Welcome to the second half of my tutorial on creating the quintessential late ’50s, early ’60s hair do that’s my personal go-to. You’ll see gals like Elizabeth Taylor and Ava Gardner rocking a similar look.
Make sure you caught my tutorial on wet setting the hair and what pattern to use, as you’ll need to follow it pretty exactly (though a heat set will work just as well, depending on preference):
…if you did, then you’re ready to finally style your hair!
The products you’ll need are:
- Hair Pins and/or Duckbill Clips
- Hair Brush
- Teasing Comb
- Teasing Brush
- Hair Spray (or Pomade)
…and get ready to rumble!
I would love to see photos if anybody tried this wet set + brush out, so tag me on Instagram, Facebook, etc.! This is how mine looked out in the wild later that day:
Stay tuned for a post showing the evolution of my wet set through the week!
Miss Lark Bahar
Last week’s tutorial was all about how I set my hair, so today’s is all about how I brush it out – both equally important steps. (Take a peak at yesterday’s post if you need a refresher.) Although the process changes a bit every week as my hair behaves differently depending on products used to set, how wet the hair was when I set it, etc., the overall concepts remain steady. Most importantly, just keep brushing! Don’t give up, and you’ll get there. I didn’t speed much up in this video since I felt watching the process in real time would be most beneficial, so this is about how long it takes to brush out and manipulate my hair the first day I take it out of its set each week, but the more time you spend perfecting your hair the first day, the less work you’ll need to do every other day of the week if your hair’s like mine and can go unwashed so long! Definitely worth it in my book – especially considering how scratchy and uncomfortable my natural curls always became after two days going unwashed.
I actually love brushing my set out as it’s something I never got to do with my natural hair. Brushing this heap of curls always resulted in a giant puff ball!
Here’s a list of the types of products I personally use when brushing my hair out:
1) Some sort of paddle-esque brush – preferably with cushioning
2) Teasing brush
3) Rat-tail comb (or any comb with thin, tight teeth)
4) Hair spray
5) Moroccan Argan Oil (not necessary)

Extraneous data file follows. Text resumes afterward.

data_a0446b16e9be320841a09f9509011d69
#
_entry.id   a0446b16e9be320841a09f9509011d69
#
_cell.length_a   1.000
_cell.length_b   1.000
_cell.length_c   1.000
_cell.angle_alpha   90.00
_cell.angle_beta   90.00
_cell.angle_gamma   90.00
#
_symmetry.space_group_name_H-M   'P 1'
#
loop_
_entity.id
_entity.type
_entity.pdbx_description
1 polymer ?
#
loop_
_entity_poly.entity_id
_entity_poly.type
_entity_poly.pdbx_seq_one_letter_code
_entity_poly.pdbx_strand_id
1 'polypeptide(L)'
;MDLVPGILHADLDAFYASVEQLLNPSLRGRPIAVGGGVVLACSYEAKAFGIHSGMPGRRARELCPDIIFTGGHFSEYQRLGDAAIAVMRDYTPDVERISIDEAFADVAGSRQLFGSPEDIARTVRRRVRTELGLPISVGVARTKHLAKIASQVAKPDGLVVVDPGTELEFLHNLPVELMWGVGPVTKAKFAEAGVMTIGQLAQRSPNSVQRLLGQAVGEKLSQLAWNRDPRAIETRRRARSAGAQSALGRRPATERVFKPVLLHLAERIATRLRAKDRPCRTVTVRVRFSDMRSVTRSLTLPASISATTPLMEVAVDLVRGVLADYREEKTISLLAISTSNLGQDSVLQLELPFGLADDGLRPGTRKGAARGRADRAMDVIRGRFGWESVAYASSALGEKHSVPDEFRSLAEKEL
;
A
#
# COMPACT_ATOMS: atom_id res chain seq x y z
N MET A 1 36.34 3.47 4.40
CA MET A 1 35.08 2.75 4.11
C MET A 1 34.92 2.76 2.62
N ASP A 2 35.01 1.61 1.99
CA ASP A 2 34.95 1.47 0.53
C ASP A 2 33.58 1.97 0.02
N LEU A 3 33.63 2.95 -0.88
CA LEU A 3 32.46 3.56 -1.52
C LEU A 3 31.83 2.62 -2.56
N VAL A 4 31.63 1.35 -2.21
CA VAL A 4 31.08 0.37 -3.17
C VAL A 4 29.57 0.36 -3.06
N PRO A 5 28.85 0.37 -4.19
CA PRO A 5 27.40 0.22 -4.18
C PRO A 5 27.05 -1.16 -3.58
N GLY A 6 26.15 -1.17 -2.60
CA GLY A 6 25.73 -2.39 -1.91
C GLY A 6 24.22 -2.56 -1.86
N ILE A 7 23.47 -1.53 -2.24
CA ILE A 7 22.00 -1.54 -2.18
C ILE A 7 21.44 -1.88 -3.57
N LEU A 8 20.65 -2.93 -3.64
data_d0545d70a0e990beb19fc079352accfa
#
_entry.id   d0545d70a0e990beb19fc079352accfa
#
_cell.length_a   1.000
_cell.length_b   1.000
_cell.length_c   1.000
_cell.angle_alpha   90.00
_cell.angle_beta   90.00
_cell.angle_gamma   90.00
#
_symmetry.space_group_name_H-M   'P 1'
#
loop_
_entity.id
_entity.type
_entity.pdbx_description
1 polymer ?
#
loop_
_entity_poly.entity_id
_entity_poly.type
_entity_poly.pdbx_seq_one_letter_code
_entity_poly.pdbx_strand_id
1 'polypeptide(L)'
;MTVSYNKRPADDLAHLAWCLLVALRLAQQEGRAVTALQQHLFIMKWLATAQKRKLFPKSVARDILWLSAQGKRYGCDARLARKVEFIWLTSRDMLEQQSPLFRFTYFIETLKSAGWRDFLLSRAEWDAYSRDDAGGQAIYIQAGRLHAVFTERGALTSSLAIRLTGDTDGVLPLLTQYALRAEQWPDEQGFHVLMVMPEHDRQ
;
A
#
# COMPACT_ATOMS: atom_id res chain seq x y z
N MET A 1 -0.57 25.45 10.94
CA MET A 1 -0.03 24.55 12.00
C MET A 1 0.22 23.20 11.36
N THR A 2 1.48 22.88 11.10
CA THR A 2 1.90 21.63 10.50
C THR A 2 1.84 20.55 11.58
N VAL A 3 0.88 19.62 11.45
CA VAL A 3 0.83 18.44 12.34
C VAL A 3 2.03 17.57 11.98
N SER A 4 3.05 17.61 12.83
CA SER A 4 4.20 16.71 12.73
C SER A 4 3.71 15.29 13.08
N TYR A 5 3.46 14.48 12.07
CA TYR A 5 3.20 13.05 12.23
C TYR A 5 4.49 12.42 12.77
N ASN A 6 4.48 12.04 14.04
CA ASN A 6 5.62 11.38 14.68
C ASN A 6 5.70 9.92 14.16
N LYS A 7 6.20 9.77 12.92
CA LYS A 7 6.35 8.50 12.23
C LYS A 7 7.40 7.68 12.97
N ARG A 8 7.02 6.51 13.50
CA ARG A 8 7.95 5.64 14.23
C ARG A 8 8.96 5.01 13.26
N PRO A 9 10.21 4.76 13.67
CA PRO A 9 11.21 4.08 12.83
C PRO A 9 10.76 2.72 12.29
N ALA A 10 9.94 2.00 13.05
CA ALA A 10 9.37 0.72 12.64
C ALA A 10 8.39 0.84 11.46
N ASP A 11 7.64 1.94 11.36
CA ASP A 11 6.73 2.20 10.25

6) Pomade (not necessary)
7) Duck bill clips
Below are a few photos I (tried) to take of my hair after filming the tutorial so you can see the brushed out set a bit more clearly than in the video itself.
Hope this is helpful in figuring out how to brush out your own wet set!
Miss Lark Bahar
I get questions about the way I style my hair all the time and the base for all of my dos is one specific wet set that I then work with as the curls fall out throughout the week. So I recorded a little (or a long!) video showing the process I go through for a set! I learned how to set my hair from perusing blogs and youtube tutorials just like mine and began by only setting every now and then to setting once a week and never going out with my hair natural. If you have thick, coarse, curly hair like mine, you should be able to make your set last several days – up to a week! And sometimes more, if you should be lucky. Although the set I do results in a 1950s look at the beginning of the week, by the end, the curls loosen just enough for my hair to emulate 1940s looks! Best of both worlds, if you have a longer midi cut like I do. I’ve done this same set on a gal with straight (but thick) hair, and a gal with extremely long and curly (but fine) hair, and I would say that this method of setting is really made for shorter hair down to mid-shoulder-blade at the longest or it won’t brush out with the same effect. I plan to experiment a bit more with longer hair to see if I can make it work – perhaps try heat setting.
This is my first filmed tutorial so bare with me. Had to get creative with lighting and camera placement since I don’t have any fancy equipment and can’t afford to acquire any. I plan on re-filming this this weekend now that I’ve gone through all of the steps and have learned a bit about editing/how much longer it takes to set when you’re talking through most of it, but I’m quite excited to take my first step into the video tutorial world and hope to film many more!
Meanwhile, here’s the video I did film – and I’m throwing in the diagrams I drew of my wet set pattern that I follow as a more concise aid + what the wet set I did in the video brushed out to look like.
Hope you enjoy!
Miss Lark Bahar